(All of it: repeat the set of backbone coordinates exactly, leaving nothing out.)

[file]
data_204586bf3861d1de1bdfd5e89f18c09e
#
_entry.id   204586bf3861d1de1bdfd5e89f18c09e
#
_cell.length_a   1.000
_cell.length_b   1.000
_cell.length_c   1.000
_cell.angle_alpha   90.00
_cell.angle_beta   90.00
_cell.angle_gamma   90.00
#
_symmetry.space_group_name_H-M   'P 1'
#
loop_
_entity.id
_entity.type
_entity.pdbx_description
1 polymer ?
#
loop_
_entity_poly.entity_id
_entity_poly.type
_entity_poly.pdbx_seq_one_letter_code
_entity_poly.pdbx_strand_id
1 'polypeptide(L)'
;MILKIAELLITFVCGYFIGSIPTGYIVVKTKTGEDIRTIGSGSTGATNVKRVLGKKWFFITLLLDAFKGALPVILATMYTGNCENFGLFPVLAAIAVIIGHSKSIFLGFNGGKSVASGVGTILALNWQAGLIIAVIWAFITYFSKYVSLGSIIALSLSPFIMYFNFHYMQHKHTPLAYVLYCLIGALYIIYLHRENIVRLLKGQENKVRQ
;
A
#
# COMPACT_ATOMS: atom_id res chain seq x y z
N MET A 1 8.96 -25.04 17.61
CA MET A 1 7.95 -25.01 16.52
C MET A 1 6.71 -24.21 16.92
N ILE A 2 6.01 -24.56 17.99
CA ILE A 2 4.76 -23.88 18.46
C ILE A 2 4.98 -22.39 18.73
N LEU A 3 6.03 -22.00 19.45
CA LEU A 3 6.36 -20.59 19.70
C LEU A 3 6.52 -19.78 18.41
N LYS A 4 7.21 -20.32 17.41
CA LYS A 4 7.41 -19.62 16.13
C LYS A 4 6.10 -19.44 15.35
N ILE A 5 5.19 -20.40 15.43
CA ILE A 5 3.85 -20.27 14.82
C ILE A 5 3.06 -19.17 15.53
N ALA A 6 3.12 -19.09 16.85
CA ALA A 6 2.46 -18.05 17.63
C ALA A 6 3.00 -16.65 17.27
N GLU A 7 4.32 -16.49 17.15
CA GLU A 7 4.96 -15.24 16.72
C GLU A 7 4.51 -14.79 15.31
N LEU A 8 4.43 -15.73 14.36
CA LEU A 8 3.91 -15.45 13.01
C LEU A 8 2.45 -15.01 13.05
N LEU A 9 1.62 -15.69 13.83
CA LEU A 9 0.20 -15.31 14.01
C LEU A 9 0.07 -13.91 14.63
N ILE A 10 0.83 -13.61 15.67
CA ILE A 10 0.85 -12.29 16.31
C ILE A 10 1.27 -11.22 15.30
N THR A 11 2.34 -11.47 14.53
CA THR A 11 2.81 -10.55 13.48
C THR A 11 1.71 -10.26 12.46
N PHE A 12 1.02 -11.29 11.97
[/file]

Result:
data_204586bf3861d1de1bdfd5e89f18c09e
#
_entry.id   204586bf3861d1de1bdfd5e89f18c09e
#
_cell.length_a   1.000
_cell.length_b   1.000
_cell.length_c   1.000
_cell.angle_alpha   90.00
_cell.angle_beta   90.00
_cell.angle_gamma   90.00
#
_symmetry.space_group_name_H-M   'P 1'
#
loop_
_entity.id
_entity.type
_entity.pdbx_description
1 polymer ?
#
loop_
_entity_poly.entity_id
_entity_poly.type
_entity_poly.pdbx_seq_one_letter_code
_entity_poly.pdbx_strand_id
1 'polypeptide(L)'
;MILKIAELLITFVCGYFIGSIPTGYIVVKTKTGEDIRTIGSGSTGATNVKRVLGKKWFFITLLLDAFKGALPVILATMYTGNCENFGLFPVLAAIAVIIGHSKSIFLGFNGGKSVASGVGTILALNWQAGLIIAVIWAFITYFSKYVSLGSIIALSLSPFIMYFNFHYMQHKHTPLAYVLYCLIGALYIIYLHRENIVRLLKGQENKVRQ
;
A
#
# COMPACT_ATOMS: atom_id res chain seq x y z
N MET A 1 8.96 -25.04 17.61
CA MET A 1 7.95 -25.01 16.52
C MET A 1 6.71 -24.21 16.92
N ILE A 2 6.01 -24.56 17.99
CA ILE A 2 4.76 -23.88 18.46
C ILE A 2 4.98 -22.39 18.73
N LEU A 3 6.03 -22.00 19.45
CA LEU A 3 6.36 -20.59 19.70
C LEU A 3 6.52 -19.78 18.41
N LYS A 4 7.21 -20.32 17.41
CA LYS A 4 7.41 -19.62 16.13
C LYS A 4 6.10 -19.44 15.35
N ILE A 5 5.19 -20.40 15.43
CA ILE A 5 3.85 -20.27 14.82
C ILE A 5 3.06 -19.17 15.53
N ALA A 6 3.12 -19.09 16.85
CA ALA A 6 2.46 -18.05 17.63
C ALA A 6 3.00 -16.65 17.27
N GLU A 7 4.32 -16.49 17.15
CA GLU A 7 4.96 -15.24 16.72
C GLU A 7 4.51 -14.79 15.31
N LEU A 8 4.43 -15.73 14.36
CA LEU A 8 3.91 -15.45 13.01
C LEU A 8 2.45 -15.01 13.05
N LEU A 9 1.62 -15.69 13.83
CA LEU A 9 0.20 -15.31 14.01
C LEU A 9 0.07 -13.91 14.63
N ILE A 10 0.83 -13.61 15.67
CA ILE A 10 0.85 -12.29 16.31
C ILE A 10 1.27 -11.22 15.30
N THR A 11 2.34 -11.47 14.53
CA THR A 11 2.81 -10.55 13.48
C THR A 11 1.71 -10.26 12.46
N PHE A 12 1.02 -11.29 11.97